by Gary Astleford
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Many 'runners complain that they despise the time it takes them to sit down and write a program. The truth is, though, that only one-third of the time spent writing a program is actual code entry. You can't just sit down and write a program and expect it to work perfectly the first time you run it. It takes time to work out all the bugs. I figure that at least 2/3rds of the time spent on "writing" a program is testing it to make sure it does what it's supposed to do. These "beta" versions do end up on the street, though they are usually defective in some way.

Now, someone who wants to write a program speedily can do so in DIFF x 2 hours. They will have a workable program to screw around with. However, without proper testing, the program is liable to be rife with bugs. The first time you install it, you must roll on the following chart to see what happens. Assume the same malfunction occurs with every other copy of the program until it is debugged.


Roll 1d10 (plus any modifiers) -

1	Program runs without a hitch (you got lucky).
2	Program locks up 50% of the time.
3	Program will derez if it fails a success roll.
4	Program's STR is reduced by half, rounding down.
5	Program takes 1d6 turns to load.
6	Program takes up twice as much MU.
7	Program is slow, and reduces Deck Speed by -3.
8	Program runs perfectly, it seems, but doesn't do anything (ie, all rolls automatically fail).
9	Program won't run.
10	Roll twice more, re-rolling in the case of a 1 or 10 result.

Say you want to debug it, but you don't want to take as long or be as thorough. Fine, no sweat. Use the following modifiers on the Beta Version Malfunction Chart, depending on the extra time you took past the Difficulty x 2 you spent writing it:

DIFF x 1 Hours Debugging : -3 on the chart.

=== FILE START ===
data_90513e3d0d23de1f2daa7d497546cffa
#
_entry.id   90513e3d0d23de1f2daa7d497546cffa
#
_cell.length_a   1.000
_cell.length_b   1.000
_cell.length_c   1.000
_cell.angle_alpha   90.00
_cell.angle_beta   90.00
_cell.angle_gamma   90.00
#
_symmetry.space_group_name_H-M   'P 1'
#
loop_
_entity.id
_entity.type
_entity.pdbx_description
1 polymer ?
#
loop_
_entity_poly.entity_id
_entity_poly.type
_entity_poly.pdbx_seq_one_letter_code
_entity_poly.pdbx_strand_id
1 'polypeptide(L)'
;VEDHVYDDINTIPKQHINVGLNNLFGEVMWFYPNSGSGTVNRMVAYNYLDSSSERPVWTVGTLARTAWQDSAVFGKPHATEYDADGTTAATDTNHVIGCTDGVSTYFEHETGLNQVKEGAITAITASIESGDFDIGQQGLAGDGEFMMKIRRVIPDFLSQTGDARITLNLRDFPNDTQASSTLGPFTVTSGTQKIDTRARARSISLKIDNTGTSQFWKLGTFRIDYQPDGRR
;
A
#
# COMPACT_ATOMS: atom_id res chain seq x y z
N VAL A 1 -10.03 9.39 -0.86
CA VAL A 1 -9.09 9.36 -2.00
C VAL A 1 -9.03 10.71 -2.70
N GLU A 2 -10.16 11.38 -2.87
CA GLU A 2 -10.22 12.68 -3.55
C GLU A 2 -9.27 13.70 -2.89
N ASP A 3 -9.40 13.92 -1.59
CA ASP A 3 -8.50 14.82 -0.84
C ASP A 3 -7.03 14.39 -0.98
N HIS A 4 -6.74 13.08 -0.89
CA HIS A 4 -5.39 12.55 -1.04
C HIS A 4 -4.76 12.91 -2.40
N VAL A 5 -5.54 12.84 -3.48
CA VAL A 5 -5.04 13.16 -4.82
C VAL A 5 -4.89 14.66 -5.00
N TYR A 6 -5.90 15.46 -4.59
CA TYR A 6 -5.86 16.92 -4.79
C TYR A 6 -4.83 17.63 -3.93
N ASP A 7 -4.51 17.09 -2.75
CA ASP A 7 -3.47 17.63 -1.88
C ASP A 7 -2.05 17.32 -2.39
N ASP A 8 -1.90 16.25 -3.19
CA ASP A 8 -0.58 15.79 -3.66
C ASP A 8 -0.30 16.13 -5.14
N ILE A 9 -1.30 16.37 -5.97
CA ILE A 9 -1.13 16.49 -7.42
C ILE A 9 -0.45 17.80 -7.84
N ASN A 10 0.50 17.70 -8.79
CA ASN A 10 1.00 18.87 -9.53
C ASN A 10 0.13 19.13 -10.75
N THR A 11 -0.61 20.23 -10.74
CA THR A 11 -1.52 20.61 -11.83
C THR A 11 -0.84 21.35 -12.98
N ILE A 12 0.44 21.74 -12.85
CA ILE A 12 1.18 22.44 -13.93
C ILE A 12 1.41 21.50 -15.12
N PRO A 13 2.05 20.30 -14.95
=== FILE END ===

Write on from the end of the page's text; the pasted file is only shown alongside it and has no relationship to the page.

DIFF x 2 Hours Debugging : -5 on the chart.
DIFF x 3 Hours Debugging : -8 on the chart.
DIFF x 4 Hours Debugging : -10 on the chart (ie, don't even bother rolling).

If a program is defective, it can be debugged by taking the extra time required to debug it and making a Programming roll equal to the program's difficulty.


Matthias (Int 8, Programming +5) needs to churn out a quick wall buster akin to Termite, but doesn't want to take the time debugging a program that he'll probably only use once. The program has the Intrusion function (diff 15), a simple icon (diff 1), is one-use only (-10), and wields a program strength of +4 (diff 4), for a total difficulty of 10 (15+1+4-10=10).

Matthias can churn out the program in 20 hours (difficulty x 2 hours). He decides that 10 more hours slaving over this little program won't hurt, so he debugs for 10 hours. He must roll on the Beta Version Malfunction Chart with a modifier of -3 to see if the program has any bugs. He rolls a 9, modified for his 10 hours of debugging by -3, equaling a 6. Something in the code is clunky, and causes the program to take up twice as much space (base MU of 1, doubled to 2). Matthias feels this is a small price to pay, and takes the program out for a spin.

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